ROLE CONFLICT AND FLEXIBLE WORK ARRANGEMENTS: THE EFFECTS ON APPLICANT ATTRACTION

ROLE CONFLICT AND FLEXIBLE WORK ARRANGEMENTS: THE EFFECTS ON APPLICANT ATTRACTION This paper challenges a popular assumption that organizations with flexible work arrangements are more attractive to job seekers than those with a standard work arrangement. Drawing on boundary theory, we suggest that the attractiveness of these arrangements depends in part on job seekers' interrole conflict. Subjects were 142 MBA students at a midsized midwestern university. Those with high role conflict were more attracted to an organization when flextime was offered than when it was not. Those with low role conflict, however, were just slightly less attracted to an organization when flextime was offered. Conversely, subjects with low role conflict were more attracted to an organization when telecommuting was offered than when it was not; subjects with high role conflict were indifferent. These results suggest that organizations should understand the needs of their targeted applicant pool and carefully consider recruitment implications of work arrangements when analyzing costs associated with these policies. http://www.deepdyve.com/assets/images/DeepDyve-Logo-lg.png Personnel Psychology Wiley

ROLE CONFLICT AND FLEXIBLE WORK ARRANGEMENTS: THE EFFECTS ON APPLICANT ATTRACTION

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Publisher
Wiley
Copyright
Copyright © 2002 Wiley Subscription Services, Inc., A Wiley Company
ISSN
0031-5826
eISSN
1744-6570
D.O.I.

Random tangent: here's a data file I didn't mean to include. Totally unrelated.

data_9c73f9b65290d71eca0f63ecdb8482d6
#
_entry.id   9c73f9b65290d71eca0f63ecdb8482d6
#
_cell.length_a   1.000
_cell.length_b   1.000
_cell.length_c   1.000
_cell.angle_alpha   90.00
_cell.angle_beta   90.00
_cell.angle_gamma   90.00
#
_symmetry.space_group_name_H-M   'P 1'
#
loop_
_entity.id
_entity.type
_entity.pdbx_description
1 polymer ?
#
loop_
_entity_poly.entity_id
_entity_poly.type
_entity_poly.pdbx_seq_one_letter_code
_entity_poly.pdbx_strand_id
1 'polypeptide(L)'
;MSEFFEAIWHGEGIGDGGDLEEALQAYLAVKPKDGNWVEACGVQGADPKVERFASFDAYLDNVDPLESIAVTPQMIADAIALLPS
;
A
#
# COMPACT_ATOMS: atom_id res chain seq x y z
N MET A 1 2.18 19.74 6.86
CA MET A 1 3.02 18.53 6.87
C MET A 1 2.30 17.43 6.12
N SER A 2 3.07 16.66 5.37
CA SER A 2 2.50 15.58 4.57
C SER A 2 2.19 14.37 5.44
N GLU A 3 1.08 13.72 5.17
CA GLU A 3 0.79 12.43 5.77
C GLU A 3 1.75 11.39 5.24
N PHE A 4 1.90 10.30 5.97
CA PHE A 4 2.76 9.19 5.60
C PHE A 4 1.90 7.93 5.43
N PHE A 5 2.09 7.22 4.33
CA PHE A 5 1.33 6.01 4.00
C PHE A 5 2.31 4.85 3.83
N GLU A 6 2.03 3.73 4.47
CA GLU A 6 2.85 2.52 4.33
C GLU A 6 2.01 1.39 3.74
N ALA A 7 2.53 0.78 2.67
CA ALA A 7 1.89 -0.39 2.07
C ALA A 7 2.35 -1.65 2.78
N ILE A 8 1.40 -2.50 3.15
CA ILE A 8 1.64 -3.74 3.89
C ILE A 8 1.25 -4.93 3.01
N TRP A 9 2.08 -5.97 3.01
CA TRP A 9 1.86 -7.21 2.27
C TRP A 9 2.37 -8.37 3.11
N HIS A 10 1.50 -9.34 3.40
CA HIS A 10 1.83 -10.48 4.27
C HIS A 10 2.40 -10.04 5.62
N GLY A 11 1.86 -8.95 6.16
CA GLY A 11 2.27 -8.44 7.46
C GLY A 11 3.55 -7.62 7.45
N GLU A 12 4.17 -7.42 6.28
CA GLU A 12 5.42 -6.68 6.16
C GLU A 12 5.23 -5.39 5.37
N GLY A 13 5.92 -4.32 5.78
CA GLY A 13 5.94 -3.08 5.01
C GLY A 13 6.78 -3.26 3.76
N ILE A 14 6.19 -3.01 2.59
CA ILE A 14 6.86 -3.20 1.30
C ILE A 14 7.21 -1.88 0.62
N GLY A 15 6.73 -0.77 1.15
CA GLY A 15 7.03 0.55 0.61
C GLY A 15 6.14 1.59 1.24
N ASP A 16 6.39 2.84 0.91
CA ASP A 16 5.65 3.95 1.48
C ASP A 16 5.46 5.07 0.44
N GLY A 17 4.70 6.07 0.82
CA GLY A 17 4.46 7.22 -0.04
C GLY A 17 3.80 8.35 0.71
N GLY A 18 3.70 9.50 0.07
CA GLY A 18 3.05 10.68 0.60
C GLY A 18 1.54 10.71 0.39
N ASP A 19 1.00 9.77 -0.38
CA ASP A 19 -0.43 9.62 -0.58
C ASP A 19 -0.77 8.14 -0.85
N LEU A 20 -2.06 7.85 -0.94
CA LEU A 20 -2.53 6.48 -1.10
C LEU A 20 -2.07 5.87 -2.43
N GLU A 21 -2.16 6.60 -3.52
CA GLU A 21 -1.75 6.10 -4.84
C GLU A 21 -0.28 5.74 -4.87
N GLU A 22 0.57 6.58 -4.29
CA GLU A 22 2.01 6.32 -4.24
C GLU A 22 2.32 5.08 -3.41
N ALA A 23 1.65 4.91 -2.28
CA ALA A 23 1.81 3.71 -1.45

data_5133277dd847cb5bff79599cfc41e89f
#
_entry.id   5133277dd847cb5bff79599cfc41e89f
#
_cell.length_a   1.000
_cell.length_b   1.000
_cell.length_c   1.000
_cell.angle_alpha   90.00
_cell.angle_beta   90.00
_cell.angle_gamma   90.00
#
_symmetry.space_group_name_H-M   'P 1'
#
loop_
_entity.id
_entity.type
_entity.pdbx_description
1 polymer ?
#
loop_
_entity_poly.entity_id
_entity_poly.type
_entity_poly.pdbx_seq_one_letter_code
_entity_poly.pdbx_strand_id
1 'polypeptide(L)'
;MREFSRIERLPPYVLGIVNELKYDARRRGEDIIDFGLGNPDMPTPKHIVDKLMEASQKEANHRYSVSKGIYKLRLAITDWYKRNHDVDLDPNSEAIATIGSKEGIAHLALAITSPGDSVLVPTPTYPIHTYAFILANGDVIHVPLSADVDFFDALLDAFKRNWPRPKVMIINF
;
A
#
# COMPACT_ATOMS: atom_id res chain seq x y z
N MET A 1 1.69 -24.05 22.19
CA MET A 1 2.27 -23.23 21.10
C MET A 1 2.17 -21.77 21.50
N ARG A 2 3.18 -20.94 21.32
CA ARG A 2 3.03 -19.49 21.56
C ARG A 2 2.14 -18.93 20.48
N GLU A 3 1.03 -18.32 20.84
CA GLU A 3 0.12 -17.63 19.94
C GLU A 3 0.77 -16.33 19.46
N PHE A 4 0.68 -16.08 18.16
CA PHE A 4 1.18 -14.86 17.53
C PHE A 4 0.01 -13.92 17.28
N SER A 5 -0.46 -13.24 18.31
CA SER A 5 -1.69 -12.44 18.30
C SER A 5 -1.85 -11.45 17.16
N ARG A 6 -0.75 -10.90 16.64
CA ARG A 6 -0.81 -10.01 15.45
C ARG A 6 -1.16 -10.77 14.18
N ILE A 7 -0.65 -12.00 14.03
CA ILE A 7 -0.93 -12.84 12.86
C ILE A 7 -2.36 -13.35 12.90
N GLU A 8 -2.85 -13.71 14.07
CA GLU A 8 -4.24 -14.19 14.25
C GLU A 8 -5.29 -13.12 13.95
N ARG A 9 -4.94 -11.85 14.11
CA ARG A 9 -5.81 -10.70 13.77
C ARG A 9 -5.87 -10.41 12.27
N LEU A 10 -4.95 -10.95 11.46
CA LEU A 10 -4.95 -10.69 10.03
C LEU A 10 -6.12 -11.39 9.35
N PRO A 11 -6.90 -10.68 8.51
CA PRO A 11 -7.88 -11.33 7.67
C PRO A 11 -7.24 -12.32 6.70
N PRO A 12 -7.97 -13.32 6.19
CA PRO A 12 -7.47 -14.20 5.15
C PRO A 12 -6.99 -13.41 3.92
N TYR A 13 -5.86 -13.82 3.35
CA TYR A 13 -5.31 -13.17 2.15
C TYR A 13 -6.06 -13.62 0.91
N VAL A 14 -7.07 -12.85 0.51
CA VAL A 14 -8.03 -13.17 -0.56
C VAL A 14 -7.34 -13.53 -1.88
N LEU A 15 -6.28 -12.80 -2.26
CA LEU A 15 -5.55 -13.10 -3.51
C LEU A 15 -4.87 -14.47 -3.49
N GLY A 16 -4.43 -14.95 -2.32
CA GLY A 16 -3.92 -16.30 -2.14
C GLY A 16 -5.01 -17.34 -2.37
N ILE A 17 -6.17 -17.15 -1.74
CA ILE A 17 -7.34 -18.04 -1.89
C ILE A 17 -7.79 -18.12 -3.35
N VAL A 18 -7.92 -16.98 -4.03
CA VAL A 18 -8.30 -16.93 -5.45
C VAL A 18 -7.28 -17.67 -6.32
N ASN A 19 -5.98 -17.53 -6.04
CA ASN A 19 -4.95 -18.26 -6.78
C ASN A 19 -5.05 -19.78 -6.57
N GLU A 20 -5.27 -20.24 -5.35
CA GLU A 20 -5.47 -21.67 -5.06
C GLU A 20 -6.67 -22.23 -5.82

10.1111/j.1744-6570.2002.tb00105.x
Publisher site
See Article on Publisher Site

Abstract

This paper challenges a popular assumption that organizations with flexible work arrangements are more attractive to job seekers than those with a standard work arrangement. Drawing on boundary theory, we suggest that the attractiveness of these arrangements depends in part on job seekers' interrole conflict. Subjects were 142 MBA students at a midsized midwestern university. Those with high role conflict were more attracted to an organization when flextime was offered than when it was not. Those with low role conflict, however, were just slightly less attracted to an organization when flextime was offered. Conversely, subjects with low role conflict were more attracted to an organization when telecommuting was offered than when it was not; subjects with high role conflict were indifferent. These results suggest that organizations should understand the needs of their targeted applicant pool and carefully consider recruitment implications of work arrangements when analyzing costs associated with these policies.

Journal

Personnel PsychologyWiley

Published: Mar 1, 2002

References

  • Pay preferences and job search decision: A person‐organization fit perspective
    Cable, Cable; Judge, Judge
  • Patterns of telecommuting and their consequences: Framing the research agenda
    Feldman, Feldman; Gainey, Gainey
  • Influences of the virtual office on aspects of work and work/life balance
    Hill, Hill; Miller, Miller; Weiner, Weiner; Colihan, Colihan
  • Determinants of MIS employees' turnover intentions: A structural equation model
    Igbaria, Igbaria; Greenhaus, Greenhaus
  • Role stressors, social support, and well‐being among two career couples
    Parasuraman, Parasuraman; Greenhaus, Greenhaus; Granrose, Granrose
  • Relationships of gender, family responsibility and flexible work hours to organizational commitment and job satisfaction
    Scandura, Scandura; Lankau, Lankau

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